Three days later the Grand Army of Oogaboo assembled in the square in front o_he royal palace. The sixteen officers were attired in gorgeous uniforms an_arried sharp, glittering swords. The Private had picked his gun and, althoug_t was not a very big weapon, Files tried to look fierce and succeeded so wel_hat all his commanding officers were secretly afraid of him.
The women were there, protesting that Queen Ann Soforth had no right to tak_heir husbands and fathers from them; but Ann commanded them to keep silent,
and that was the hardest order to obey they had ever received.
The Queen appeared before her Army dressed in an imposing uniform of green,
covered with gold braid. She wore a green soldier-cap with a purple plume i_t and looked so royal and dignified that everyone in Oogaboo except the Arm_as glad she was going. The Army was sorry she was not going alone.
"Form ranks!" she cried in her shrill voice.
Salye leaned out of the palace window and laughed.
"I believe your Army can run better than it can fight," she observed.
"Of course," replied General Bunn, proudly. "We're not looking for trouble,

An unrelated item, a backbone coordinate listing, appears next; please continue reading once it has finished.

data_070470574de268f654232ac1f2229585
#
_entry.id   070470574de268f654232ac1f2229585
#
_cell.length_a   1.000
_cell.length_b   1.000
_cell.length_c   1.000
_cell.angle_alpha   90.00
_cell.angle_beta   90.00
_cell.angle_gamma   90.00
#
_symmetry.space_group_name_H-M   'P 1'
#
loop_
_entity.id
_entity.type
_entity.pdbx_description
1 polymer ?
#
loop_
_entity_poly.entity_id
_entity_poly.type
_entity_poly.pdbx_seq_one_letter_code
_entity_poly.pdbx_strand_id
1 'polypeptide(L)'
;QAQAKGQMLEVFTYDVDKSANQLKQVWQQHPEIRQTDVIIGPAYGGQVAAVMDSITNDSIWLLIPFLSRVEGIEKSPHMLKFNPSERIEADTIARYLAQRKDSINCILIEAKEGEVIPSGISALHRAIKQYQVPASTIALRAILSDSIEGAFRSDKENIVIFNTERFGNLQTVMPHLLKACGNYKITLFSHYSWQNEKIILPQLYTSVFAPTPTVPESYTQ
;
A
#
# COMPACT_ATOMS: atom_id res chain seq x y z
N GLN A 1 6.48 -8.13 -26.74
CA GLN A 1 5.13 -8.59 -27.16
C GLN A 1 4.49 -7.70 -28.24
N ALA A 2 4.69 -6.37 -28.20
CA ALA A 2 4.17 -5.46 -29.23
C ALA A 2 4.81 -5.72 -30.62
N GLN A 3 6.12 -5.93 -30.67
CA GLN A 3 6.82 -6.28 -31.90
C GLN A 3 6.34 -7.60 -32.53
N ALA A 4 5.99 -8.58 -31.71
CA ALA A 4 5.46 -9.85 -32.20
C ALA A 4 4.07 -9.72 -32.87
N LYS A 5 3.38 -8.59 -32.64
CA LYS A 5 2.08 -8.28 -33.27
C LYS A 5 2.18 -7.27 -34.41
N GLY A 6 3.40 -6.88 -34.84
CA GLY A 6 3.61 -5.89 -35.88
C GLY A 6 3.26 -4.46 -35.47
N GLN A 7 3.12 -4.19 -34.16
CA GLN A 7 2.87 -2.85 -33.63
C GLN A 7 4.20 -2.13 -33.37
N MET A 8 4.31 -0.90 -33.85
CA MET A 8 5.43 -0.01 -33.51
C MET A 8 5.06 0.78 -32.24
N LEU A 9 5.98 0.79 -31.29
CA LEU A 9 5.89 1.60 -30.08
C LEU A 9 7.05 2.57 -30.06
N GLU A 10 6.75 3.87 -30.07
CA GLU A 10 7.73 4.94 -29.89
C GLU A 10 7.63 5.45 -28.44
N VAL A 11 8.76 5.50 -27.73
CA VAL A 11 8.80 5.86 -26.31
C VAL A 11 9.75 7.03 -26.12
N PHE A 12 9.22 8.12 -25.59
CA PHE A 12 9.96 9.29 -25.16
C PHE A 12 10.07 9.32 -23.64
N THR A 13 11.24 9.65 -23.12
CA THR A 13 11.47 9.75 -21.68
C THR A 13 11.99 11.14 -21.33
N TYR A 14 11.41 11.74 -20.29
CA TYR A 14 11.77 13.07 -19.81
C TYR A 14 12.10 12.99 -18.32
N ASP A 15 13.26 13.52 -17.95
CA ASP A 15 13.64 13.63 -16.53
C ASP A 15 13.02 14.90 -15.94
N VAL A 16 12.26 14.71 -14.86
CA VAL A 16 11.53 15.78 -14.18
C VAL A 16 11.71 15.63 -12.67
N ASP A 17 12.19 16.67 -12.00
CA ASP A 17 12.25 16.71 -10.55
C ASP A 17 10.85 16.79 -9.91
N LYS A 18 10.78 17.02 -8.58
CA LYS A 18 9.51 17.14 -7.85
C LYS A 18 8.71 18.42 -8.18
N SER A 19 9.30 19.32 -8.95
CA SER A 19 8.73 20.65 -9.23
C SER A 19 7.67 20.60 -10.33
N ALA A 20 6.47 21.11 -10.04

you know, but for plunder. The more plunder and the less fighting we get, th_etter we shall like our work."
"For my part," said Files, "I prefer war and carnage to anything. The only wa_o become a hero is to conquer, and the story-books all say that the easies_ay to conquer is to fight."
"That's the idea, my brave man!" agreed Ann. "To fight is to conquer and t_onquer is to secure plunder and to secure plunder is to become a hero. Wit_uch noble determination to back me, the world is mine! Good-bye, Salye. Whe_e return we shall be rich and famous. Come, Generals; let us march."
At this the Generals straightened up and threw out their chests. Then the_wung their glittering swords in rapid circles and cried to the Colonels:
Then the Colonels shouted to the Majors: "For-ward March!" and the Major_elled to the Captains: "For-ward March!" and the Captains screamed to th_rivate:
So Files shouldered his gun and began to march, and all the officers followe_fter him. Queen Ann came last of all, rejoicing in her noble army an_ondering why she had not decided long ago to conquer the world.
In this order the procession marched out of Oogaboo and took the narro_ountain pass which led into the lovely Fairyland of Oz.